Background and Aim
Medication nonadherence is an important obstacle to cardiovascular disease management. The aim was to improve adherence through real-time feedback based on theories of how social forces influence behavior.
Intervention and Design
Two randomized controlled pilot trials called PROMOTE and SUPPORT. Participants stored statin medication in wireless-enabled pill bottles that transmitted adherence data to researchers. Study looked at adults with diabetes and a history of low statin adherence based on pharmacy refills (i.e., Medication Possession Ratio [MPR] <80 % in the pre-randomization screening period).
Intervention - In PROMOTE, each participant was randomized to 1) weekly messages in which that participant’s statin adherence was compared to that of other participants (comparison), 2) weekly summaries of that participant’s statin adherence (summary), or 3) control. In SUPPORT, each participant identified another person (the Medication Adherence Partner [MAP]) to receive reports about that participant’s adherence, and was randomized to 1) daily reports to MAP, 2) weekly reports to MAP, 3) reports to MAP only if dose was missed, or 4) control.
Main Outcomes and Measures - The primary outcome was adherence measured by the wireless pill bottle, calculated as the percentage of days with a bottle opening. A secondary outcome was self-reported adherence measured using the Morisky Medication Adherence Scale (MMAS), a validated 8-item self-reported adherence questionnaire.
Way to Health Use
- Study Enrollment: Enroll and randomize participants in the study
- Device Integration: Collect data from wireless pill bottles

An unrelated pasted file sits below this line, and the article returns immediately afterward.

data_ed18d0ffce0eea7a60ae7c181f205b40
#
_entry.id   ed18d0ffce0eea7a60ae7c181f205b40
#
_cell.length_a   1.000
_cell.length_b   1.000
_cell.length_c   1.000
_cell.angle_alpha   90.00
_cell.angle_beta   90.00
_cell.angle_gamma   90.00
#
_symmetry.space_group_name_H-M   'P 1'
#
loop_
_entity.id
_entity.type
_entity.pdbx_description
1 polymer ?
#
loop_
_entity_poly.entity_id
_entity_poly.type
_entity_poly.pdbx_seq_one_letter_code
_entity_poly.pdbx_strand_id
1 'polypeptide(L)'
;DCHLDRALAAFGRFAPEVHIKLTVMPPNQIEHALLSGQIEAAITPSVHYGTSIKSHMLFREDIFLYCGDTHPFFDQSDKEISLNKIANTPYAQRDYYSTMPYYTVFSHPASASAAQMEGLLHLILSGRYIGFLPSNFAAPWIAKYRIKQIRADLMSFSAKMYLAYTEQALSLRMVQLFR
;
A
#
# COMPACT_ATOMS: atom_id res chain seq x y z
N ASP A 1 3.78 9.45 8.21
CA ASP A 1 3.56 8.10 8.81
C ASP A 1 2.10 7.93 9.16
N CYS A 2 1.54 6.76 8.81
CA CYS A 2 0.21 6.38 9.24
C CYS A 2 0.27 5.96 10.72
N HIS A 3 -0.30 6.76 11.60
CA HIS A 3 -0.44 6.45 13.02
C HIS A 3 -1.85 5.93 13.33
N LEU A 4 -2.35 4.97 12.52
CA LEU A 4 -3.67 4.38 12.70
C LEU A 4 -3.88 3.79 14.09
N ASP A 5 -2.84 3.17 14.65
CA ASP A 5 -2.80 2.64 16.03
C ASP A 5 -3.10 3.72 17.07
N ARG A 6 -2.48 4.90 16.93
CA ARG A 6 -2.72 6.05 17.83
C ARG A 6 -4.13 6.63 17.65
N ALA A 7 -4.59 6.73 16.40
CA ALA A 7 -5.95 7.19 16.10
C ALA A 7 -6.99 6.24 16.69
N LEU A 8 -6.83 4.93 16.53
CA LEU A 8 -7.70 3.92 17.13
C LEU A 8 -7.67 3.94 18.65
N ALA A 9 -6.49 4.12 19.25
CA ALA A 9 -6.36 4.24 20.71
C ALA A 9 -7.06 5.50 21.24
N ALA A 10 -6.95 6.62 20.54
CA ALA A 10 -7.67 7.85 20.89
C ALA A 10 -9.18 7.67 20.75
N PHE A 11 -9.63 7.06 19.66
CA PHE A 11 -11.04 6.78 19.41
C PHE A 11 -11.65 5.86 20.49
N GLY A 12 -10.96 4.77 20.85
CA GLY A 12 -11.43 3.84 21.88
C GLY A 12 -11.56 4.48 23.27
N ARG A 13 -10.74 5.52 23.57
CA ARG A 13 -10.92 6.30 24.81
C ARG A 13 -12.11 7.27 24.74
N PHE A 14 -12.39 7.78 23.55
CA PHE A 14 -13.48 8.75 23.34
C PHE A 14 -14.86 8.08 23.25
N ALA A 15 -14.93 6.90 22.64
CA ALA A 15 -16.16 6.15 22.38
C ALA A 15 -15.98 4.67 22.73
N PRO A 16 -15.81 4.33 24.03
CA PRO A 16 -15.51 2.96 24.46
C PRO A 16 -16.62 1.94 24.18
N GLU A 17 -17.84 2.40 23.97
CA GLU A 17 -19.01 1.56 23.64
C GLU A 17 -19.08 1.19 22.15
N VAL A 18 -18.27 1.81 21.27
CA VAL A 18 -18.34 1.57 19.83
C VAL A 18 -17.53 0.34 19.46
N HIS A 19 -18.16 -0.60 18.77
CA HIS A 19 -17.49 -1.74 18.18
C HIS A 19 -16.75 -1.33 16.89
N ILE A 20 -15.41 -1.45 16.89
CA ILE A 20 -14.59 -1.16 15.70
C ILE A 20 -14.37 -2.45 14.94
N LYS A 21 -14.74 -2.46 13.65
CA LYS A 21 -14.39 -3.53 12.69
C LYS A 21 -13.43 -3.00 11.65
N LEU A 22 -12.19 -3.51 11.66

- Survey Administration: Administer and collect survey responses
- Support Partners: Provide participants with support partners for reinforcement
Findings and Conclusions
Among 45,000 health plan members contacted by mail, <1 % joined the trial. Participants had low baseline MPRs (median = 60 %, IQR 41–72 %) but high pill-bottle adherence (90 % in PROMOTE, 92 % in SUPPORT) during the trial. In PROMOTE (n = 201) and SUPPORT (n = 200), no intervention demonstrated significantly better adherence vs. control. In a subgroup of PROMOTE participants with the lowest pre-study MPR, pill-bottle-measured adherence in the comparison arm (89 %) was higher than the control (86 %) and summary (76 %) arms, but differences were non-significant (p = 0.10).
Interventions based on social forces did not improve medication adherence vs. control over a 3-month period. Given the low percentage of invited individuals who enrolled, the studies may have attracted participants who required little encouragement to improve adherence other than study participation.